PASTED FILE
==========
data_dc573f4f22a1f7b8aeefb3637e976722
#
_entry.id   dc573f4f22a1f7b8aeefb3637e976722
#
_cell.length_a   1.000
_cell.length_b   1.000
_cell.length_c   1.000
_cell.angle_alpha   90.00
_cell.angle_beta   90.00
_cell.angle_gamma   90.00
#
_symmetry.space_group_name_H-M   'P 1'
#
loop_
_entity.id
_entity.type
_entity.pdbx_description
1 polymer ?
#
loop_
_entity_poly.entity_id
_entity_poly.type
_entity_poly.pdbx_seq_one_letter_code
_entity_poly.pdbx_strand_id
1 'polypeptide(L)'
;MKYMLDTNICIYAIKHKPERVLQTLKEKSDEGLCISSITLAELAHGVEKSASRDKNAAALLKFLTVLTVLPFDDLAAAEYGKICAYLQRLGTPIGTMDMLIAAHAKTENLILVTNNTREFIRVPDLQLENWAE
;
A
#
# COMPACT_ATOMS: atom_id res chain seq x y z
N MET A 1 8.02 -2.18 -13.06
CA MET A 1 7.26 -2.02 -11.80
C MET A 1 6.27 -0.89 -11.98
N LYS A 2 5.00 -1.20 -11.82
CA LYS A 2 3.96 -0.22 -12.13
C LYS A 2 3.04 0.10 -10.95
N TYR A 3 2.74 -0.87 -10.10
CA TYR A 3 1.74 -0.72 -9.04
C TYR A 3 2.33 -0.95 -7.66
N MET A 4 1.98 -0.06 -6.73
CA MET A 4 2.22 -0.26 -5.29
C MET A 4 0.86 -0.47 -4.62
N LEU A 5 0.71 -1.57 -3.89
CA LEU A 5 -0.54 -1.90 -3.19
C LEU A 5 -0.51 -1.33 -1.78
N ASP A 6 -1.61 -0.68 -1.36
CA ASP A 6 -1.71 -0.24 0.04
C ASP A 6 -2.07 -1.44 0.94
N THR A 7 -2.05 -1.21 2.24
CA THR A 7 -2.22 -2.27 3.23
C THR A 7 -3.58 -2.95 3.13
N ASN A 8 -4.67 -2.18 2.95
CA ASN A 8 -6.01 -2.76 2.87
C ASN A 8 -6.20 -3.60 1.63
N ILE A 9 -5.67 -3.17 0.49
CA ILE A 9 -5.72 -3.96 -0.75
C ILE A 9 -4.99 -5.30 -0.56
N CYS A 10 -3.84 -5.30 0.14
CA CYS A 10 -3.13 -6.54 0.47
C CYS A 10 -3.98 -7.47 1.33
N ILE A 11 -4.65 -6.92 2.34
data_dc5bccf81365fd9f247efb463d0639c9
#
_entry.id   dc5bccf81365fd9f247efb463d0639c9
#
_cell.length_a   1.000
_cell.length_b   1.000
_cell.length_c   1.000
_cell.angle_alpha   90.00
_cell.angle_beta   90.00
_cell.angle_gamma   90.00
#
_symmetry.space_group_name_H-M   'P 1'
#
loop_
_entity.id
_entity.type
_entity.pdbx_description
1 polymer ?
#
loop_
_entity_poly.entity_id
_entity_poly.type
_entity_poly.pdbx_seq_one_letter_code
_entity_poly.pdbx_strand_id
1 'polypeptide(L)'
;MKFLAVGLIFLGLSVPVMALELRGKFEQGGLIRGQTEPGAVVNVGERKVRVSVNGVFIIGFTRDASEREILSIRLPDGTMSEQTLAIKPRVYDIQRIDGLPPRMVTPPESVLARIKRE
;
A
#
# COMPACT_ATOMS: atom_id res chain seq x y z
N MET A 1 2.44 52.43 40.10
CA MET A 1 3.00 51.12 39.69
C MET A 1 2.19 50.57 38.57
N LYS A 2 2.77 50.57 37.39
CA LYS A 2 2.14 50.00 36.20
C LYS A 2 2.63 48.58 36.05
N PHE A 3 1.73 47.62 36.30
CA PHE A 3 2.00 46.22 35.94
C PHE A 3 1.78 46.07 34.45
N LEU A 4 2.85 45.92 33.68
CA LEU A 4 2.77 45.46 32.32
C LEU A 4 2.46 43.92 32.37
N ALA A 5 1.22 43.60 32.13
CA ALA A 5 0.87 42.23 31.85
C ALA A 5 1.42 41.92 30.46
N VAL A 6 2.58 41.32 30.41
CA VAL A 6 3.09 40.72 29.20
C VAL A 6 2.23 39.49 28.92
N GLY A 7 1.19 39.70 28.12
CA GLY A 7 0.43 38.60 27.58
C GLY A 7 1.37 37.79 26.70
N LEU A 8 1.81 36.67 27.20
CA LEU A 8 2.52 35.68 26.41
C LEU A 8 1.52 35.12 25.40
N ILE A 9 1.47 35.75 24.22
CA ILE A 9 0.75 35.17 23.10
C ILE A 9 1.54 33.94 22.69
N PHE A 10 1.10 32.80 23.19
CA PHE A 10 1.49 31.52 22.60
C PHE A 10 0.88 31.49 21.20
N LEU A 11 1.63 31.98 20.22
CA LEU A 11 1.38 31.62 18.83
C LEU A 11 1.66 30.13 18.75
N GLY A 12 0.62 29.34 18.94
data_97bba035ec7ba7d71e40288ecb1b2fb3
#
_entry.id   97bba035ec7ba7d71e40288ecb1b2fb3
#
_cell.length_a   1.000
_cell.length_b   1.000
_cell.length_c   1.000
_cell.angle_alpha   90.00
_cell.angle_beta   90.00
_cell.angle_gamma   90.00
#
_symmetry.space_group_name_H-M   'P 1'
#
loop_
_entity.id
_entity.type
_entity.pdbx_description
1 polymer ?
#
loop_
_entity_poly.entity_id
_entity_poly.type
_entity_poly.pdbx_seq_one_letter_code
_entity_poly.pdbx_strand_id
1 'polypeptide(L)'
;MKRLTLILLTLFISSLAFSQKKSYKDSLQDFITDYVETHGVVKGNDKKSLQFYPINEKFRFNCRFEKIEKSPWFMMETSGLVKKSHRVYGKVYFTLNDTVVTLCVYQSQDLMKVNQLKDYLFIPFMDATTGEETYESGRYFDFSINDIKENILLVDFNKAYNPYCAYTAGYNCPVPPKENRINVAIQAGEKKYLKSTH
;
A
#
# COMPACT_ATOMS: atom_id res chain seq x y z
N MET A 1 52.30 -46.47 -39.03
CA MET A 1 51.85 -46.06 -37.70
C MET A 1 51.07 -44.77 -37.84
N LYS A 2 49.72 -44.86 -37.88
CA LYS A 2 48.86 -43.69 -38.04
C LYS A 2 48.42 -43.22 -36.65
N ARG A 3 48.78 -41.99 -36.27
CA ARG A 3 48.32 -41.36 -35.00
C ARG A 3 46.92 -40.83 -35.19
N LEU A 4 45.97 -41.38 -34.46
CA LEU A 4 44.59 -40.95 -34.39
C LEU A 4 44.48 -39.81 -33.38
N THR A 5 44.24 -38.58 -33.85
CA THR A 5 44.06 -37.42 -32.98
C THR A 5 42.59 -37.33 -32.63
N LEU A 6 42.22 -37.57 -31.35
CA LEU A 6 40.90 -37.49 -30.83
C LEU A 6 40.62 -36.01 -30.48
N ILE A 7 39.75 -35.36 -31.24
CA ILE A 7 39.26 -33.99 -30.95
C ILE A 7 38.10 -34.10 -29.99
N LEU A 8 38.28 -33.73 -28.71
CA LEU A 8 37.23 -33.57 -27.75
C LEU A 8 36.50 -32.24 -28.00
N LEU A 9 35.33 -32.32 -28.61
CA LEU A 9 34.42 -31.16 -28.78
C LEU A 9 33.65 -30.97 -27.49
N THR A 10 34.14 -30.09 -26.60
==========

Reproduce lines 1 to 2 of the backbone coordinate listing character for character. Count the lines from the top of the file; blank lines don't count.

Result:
data_dc573f4f22a1f7b8aeefb3637e976722
#